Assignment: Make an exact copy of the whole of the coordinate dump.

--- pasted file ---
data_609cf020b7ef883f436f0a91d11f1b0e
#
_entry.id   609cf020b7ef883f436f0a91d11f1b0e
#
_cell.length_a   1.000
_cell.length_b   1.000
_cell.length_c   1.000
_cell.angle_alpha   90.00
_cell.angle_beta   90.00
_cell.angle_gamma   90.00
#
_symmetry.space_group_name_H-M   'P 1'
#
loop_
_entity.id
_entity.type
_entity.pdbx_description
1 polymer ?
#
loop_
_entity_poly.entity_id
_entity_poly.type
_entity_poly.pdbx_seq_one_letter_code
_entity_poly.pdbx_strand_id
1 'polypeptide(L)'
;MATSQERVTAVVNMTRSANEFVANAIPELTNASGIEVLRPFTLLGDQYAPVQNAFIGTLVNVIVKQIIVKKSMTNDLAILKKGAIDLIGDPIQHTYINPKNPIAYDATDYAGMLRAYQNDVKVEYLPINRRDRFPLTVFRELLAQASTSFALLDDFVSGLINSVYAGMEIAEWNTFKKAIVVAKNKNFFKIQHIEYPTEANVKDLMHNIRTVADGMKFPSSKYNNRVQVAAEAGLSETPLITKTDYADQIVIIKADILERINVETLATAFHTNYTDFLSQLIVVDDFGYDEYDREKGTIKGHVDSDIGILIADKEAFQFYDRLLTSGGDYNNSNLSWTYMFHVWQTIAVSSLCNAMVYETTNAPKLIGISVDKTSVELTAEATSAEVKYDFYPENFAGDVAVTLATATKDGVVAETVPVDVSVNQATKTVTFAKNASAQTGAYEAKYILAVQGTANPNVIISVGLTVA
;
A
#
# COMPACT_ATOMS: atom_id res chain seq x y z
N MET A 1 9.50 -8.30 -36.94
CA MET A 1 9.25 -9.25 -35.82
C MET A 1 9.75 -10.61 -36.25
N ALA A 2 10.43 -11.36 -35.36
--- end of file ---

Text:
data_609cf020b7ef883f436f0a91d11f1b0e
#
_entry.id   609cf020b7ef883f436f0a91d11f1b0e
#
_cell.length_a   1.000
_cell.length_b   1.000
_cell.length_c   1.000
_cell.angle_alpha   90.00
_cell.angle_beta   90.00
_cell.angle_gamma   90.00
#
_symmetry.space_group_name_H-M   'P 1'
#
loop_
_entity.id
_entity.type
_entity.pdbx_description
1 polymer ?
#
loop_
_entity_poly.entity_id
_entity_poly.type
_entity_poly.pdbx_seq_one_letter_code
_entity_poly.pdbx_strand_id
1 'polypeptide(L)'
;MATSQERVTAVVNMTRSANEFVANAIPELTNASGIEVLRPFTLLGDQYAPVQNAFIGTLVNVIVKQIIVKKSMTNDLAILKKGAIDLIGDPIQHTYINPKNPIAYDATDYAGMLRAYQNDVKVEYLPINRRDRFPLTVFRELLAQASTSFALLDDFVSGLINSVYAGMEIAEWNTFKKAIVVAKNKNFFKIQHIEYPTEANVKDLMHNIRTVADGMKFPSSKYNNRVQVAAEAGLSETPLITKTDYADQIVIIKADILERINVETLATAFHTNYTDFLSQLIVVDDFGYDEYDREKGTIKGHVDSDIGILIADKEAFQFYDRLLTSGGDYNNSNLSWTYMFHVWQTIAVSSLCNAMVYETTNAPKLIGISVDKTSVELTAEATSAEVKYDFYPENFAGDVAVTLATATKDGVVAETVPVDVSVNQATKTVTFAKNASAQTGAYEAKYILAVQGTANPNVIISVGLTVA
;
A
#
# COMPACT_ATOMS: atom_id res chain seq x y z
N MET A 1 9.50 -8.30 -36.94
CA MET A 1 9.25 -9.25 -35.82
C MET A 1 9.75 -10.61 -36.25
N ALA A 2 10.43 -11.36 -35.36